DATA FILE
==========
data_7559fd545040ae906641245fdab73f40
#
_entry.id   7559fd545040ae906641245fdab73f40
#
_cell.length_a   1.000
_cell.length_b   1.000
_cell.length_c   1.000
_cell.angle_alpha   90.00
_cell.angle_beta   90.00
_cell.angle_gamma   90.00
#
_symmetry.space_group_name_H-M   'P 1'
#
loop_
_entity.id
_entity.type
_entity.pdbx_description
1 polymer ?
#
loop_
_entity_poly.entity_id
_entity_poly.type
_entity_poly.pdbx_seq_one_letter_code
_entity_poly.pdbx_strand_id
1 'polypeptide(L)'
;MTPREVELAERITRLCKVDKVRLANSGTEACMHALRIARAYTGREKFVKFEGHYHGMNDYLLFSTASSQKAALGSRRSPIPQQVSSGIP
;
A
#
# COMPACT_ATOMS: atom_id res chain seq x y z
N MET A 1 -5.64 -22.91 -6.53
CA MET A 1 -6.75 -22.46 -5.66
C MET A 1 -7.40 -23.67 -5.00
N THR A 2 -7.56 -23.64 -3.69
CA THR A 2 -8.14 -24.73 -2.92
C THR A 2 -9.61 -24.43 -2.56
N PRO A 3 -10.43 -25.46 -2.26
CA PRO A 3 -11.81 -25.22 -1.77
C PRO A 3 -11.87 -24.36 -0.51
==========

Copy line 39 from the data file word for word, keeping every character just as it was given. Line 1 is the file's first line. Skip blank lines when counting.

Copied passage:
C PRO A 3 -11.87 -24.36 -0.51